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tomato powdery mildew

Pseudoidium neolycopersici


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Host plants / species affected

Main hosts

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Solanum lycopersicum (tomato)

List of symptoms / signs

Leaves - abnormal colours
Leaves - abnormal forms
Leaves - abnormal leaf fall
Leaves - fungal growth
Leaves - wilting
Leaves - yellowed or dead
Stems - mould growth on lesion
Stems - mycelium present
Stems - wilt


The first symptoms of the disease caused by O. neolycopersici consist of white patches of external sporulating mycelia on the upper surface of the leaves and stems. Occasionally, yellow chlorotic spots also appear on the leaves. The white fungal colonies gradually enlarge, merge together, and finally cover large surfaces of the leaf and stem tissues. White mycelial patches may appear on the lower leaf surfaces, petioles and also the calyx. The infected plant tissues finally wither and die. There are no symptoms on the fruit. Severe infections cause leaf chlorosis, premature senescence and a reduction in fruit size and quality (Mieslerova and Lebeda, 1999; Jones et al., 2001). The disease occurs in both greenhouse and field tomato production, but causes more economic damage under greenhouse conditions.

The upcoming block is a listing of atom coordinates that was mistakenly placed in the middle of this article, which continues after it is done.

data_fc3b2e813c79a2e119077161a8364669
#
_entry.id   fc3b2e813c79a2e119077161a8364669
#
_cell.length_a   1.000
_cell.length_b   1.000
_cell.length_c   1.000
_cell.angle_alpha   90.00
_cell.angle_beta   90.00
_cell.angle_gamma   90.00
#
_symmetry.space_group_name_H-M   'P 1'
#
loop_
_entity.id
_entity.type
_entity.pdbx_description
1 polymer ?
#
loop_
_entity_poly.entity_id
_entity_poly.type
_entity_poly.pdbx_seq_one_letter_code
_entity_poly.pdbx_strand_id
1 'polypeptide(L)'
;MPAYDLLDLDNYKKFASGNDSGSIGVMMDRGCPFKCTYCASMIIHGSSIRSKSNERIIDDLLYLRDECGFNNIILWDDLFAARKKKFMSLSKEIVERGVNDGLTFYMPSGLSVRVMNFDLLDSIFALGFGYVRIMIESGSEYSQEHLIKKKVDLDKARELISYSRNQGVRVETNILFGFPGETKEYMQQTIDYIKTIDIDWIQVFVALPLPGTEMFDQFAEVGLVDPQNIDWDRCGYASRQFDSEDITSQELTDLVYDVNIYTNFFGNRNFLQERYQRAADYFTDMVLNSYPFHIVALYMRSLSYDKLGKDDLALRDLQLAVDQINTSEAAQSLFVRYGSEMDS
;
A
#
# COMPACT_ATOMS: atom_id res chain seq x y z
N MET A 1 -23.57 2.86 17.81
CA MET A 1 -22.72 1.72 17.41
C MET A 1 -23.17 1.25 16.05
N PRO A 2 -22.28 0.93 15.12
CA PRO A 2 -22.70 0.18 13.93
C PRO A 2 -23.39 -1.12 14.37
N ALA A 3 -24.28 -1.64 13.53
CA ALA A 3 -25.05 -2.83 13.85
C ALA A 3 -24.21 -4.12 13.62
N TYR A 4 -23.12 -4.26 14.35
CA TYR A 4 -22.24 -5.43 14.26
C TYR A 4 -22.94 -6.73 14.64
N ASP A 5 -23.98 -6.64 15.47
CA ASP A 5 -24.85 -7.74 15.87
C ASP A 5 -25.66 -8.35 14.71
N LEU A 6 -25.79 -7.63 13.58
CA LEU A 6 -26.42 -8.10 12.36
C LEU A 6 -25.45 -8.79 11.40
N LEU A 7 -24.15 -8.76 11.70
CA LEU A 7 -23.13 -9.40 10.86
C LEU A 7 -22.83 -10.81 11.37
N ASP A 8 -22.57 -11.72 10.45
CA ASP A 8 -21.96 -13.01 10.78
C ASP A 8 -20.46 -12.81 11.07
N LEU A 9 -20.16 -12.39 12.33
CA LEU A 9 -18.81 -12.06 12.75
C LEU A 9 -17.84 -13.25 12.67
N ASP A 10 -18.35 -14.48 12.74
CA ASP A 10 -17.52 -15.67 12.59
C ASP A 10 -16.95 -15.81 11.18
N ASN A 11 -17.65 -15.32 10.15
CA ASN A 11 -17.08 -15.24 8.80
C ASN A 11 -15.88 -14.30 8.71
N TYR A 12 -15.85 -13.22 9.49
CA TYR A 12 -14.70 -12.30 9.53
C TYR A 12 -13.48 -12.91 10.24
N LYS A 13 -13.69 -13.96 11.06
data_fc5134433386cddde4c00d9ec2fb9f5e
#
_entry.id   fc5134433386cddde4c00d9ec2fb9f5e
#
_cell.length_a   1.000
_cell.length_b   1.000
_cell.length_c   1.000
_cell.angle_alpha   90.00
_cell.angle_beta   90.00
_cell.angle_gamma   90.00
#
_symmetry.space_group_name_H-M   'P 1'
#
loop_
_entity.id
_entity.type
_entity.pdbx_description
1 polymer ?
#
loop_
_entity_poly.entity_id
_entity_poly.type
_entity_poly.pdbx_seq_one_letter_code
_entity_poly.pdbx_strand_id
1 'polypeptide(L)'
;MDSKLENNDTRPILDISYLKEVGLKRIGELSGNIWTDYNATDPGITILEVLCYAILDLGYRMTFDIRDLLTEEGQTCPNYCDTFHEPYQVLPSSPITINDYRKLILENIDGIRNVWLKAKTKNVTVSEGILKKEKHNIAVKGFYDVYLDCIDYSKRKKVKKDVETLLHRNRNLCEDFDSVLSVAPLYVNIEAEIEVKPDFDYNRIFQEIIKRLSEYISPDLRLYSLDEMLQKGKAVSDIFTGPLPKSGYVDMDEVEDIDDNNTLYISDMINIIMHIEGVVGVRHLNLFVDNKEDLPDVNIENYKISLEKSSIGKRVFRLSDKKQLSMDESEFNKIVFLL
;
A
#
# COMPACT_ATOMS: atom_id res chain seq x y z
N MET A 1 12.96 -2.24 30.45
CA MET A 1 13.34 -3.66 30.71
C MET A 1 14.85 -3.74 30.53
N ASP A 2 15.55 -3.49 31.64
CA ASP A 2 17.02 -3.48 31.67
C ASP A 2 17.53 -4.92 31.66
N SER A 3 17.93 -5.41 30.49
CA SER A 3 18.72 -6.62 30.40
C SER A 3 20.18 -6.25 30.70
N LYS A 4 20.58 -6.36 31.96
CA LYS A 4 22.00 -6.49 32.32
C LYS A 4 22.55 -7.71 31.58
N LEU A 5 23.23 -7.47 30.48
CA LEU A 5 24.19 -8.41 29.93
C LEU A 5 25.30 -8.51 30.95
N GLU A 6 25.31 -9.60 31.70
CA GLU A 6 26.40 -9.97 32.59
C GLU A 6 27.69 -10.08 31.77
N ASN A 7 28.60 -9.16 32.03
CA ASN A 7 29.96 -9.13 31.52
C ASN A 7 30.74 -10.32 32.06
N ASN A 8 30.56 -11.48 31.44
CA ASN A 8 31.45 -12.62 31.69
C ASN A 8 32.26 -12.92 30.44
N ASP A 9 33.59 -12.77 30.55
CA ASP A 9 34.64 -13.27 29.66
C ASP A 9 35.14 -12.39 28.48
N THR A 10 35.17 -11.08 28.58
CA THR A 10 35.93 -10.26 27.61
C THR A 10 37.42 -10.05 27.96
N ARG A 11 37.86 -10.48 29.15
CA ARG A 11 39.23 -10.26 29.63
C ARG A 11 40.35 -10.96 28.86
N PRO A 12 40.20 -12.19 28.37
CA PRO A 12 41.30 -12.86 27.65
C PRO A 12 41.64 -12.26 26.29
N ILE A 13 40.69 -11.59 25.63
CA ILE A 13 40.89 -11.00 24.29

Prevention and control

Cultural Control

General agro-technical practices such as the removal of infected plant residues and adequate spacing between plants help to reduce both the risk of infection and the disease severity. High relative humidity (>90%) may reduce disease development (Whipps and Budge, 2000). Excessive nitrogen fertilization probably results in more severe infection.

Chemical Control

Due to the variable regulations around (de-)registration of pesticides, we are for the moment not including any specific chemical control recommendations. For further information, we recommend you visit the following resources:

This information is part of a full datasheet available in the Crop Protection Compendium (CPC); For information on how to access the CPC, click here.


Severe infections caused by O. neolycopersici lead to a reduction in fruit size and quality, especially if they start early in the growing season (Jones et al., 2001). Infections later in the growing season may not result in yield loss (Dik, 1999) but the inoculum present in the greenhouse could become a threat for the next harvest. There are no data on the impact of O. neolycopersici on plant species other than tomato, although it can infect a large variety of crops, ornamentals and wild plant species (Whipps et al., 1998; Jones et al., 2001).